That was just a sign of things to come, as Kiprusoff looked shaky in stopping shots from defenseman Ryan Suter and Drury before allowing back-to-back power-play goals by Parise at 6:22 of the first and Johnson just over two minutes later.

Parise scored the eventual game-winner as the U.S. applied heavy pressure just seconds after Finland's Janne Niskala went off for interference at 5:59

Stastny worked the puck down low to the left of Kiprusoff and slid a perfect pass through the crease to Parise, who shot it up and over the sprawling goaltender, just under the crossbar for a 2-0 lead.

Only 40 seconds after Parise scored, the Finns were penalized again, with defenseman Toni Lydman going off for boarding at 7:02. This time the Americans responded with their third goal, scored by Erik Johnson, a defenseman with the St. Louis Blues.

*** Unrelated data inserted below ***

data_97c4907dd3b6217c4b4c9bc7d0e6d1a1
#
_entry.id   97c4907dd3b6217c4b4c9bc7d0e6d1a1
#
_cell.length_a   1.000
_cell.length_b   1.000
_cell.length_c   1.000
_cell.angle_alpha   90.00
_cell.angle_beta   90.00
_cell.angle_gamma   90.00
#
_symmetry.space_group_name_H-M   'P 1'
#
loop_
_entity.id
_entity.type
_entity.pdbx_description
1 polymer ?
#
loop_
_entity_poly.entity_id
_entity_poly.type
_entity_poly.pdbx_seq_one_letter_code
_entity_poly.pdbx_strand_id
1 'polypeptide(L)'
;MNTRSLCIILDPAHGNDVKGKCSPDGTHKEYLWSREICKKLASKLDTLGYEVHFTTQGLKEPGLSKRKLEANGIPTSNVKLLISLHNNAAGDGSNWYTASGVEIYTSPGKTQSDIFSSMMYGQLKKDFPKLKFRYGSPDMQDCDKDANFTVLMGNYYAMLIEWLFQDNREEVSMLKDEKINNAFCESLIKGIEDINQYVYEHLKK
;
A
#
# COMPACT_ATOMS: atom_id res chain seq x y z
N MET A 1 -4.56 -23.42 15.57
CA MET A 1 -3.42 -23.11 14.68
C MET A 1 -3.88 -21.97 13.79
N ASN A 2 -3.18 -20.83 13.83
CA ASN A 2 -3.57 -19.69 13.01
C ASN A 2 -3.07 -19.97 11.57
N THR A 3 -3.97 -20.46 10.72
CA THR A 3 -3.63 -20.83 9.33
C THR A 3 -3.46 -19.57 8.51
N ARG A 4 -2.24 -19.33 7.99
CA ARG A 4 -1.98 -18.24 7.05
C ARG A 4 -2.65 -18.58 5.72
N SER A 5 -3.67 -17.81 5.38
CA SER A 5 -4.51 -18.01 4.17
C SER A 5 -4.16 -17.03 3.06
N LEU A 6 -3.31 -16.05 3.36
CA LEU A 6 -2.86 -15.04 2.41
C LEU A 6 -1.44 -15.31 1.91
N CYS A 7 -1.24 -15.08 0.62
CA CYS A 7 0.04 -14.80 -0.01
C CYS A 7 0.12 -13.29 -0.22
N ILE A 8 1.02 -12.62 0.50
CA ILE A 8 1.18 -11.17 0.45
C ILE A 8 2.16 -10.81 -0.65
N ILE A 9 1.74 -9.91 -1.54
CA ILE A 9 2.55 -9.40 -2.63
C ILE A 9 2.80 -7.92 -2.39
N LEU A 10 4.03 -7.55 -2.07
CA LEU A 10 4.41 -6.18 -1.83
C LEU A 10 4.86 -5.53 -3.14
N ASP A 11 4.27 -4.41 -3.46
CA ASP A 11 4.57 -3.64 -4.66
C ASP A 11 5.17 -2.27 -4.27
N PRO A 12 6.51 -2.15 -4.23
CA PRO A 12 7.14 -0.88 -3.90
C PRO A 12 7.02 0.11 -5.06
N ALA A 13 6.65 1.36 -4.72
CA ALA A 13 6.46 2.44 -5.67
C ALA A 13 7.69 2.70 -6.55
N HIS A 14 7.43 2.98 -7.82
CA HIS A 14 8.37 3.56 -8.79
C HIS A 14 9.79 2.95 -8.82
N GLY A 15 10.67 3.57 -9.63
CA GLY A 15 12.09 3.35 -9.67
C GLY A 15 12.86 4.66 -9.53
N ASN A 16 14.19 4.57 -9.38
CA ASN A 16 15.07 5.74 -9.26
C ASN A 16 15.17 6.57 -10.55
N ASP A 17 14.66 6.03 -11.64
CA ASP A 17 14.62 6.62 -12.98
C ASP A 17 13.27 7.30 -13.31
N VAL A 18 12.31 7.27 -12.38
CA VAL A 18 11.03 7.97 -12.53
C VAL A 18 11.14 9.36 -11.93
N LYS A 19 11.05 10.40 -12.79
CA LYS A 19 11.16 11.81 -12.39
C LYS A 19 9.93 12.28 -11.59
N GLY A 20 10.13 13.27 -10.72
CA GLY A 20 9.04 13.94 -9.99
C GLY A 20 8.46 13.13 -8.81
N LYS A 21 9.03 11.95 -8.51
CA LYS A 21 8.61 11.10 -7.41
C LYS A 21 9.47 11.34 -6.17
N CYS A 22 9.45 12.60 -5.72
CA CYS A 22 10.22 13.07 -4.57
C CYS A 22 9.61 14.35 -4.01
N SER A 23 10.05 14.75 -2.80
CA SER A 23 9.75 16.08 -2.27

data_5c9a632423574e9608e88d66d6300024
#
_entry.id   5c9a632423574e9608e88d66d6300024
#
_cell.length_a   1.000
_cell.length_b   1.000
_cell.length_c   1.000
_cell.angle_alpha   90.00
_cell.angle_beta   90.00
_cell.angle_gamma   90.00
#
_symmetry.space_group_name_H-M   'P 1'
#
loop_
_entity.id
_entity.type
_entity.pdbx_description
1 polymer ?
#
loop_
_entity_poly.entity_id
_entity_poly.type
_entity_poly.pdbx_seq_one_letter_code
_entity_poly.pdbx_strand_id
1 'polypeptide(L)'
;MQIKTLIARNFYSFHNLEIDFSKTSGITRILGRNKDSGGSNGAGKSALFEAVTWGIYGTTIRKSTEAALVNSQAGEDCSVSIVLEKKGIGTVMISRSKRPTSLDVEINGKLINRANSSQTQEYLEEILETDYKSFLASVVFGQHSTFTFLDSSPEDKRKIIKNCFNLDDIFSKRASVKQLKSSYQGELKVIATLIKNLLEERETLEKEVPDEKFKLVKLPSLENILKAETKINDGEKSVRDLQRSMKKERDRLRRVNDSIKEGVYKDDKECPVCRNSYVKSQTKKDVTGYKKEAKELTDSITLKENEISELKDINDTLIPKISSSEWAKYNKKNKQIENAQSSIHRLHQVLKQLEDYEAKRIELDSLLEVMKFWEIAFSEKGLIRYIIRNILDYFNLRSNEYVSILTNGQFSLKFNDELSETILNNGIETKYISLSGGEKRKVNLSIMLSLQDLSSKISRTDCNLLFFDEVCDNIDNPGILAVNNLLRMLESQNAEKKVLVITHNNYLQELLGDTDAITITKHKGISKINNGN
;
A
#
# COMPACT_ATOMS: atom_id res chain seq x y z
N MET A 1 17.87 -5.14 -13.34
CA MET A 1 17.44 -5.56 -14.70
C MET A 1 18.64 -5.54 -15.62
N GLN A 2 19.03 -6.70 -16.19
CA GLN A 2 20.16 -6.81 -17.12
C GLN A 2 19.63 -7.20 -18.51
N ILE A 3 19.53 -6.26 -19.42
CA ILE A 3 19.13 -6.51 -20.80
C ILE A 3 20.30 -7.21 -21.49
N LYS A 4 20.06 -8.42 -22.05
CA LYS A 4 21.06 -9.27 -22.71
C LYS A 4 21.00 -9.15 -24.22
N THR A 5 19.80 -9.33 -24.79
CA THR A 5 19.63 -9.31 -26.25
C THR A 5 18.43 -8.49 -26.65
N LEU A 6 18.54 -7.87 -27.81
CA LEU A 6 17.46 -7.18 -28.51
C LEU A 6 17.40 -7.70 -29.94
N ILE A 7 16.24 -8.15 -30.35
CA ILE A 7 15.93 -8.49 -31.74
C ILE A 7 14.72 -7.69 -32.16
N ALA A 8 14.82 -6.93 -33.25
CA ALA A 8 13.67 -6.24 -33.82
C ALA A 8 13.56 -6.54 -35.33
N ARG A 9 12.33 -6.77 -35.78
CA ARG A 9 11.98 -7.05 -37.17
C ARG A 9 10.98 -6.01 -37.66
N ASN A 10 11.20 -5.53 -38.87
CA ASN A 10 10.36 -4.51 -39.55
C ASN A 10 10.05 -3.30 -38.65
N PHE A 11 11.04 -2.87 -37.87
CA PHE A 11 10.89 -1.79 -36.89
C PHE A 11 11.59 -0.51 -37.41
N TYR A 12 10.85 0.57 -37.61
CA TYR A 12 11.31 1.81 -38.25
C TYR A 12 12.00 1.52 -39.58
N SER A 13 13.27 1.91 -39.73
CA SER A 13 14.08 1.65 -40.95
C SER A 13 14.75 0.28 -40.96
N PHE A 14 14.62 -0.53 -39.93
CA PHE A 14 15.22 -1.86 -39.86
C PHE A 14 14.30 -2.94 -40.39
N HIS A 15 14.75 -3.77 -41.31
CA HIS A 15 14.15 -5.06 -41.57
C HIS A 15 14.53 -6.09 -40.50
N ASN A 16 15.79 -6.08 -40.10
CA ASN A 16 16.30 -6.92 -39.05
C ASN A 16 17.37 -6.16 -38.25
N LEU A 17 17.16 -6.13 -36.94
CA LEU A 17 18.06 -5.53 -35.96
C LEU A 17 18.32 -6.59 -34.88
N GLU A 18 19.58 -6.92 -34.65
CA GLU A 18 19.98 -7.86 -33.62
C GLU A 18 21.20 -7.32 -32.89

As Malone applied pressure on Kiprusoff, Johnson picked up the rebound of a shot by Joe Pavelski and scored from just inside the right faceoff circle. The goal, scored at 8:36, made it 3-0 with 34 seconds left in Lydman's penalty.

From there it was off to the races. The fourth U.S. goal, scored by Kane, was the one that drove Kiprusoff from the net at 10:08 of the first. Kane backhanded it the rebound of his own shot after it trickled off the stick of Niklas Hagman as it made its way back to Kane. The initial shot had come from outside the crease to Kiprusoff's right, and the goal came from the right circle, where Kane had managed to position himself after picking up the rebound.

Kiprusoff came out of the net at that point for Minnesota Wild goalie Niklas Backstrom, who did not fare much better over the next three minutes.

Kane welcomed Backstrom to the game by taking a long outlet pass from Brian Rafalski just inside the Finnish blue line, swooping down the right side and firing home a wrister from the right circle for a 5-0 lead at 12:31 of the first.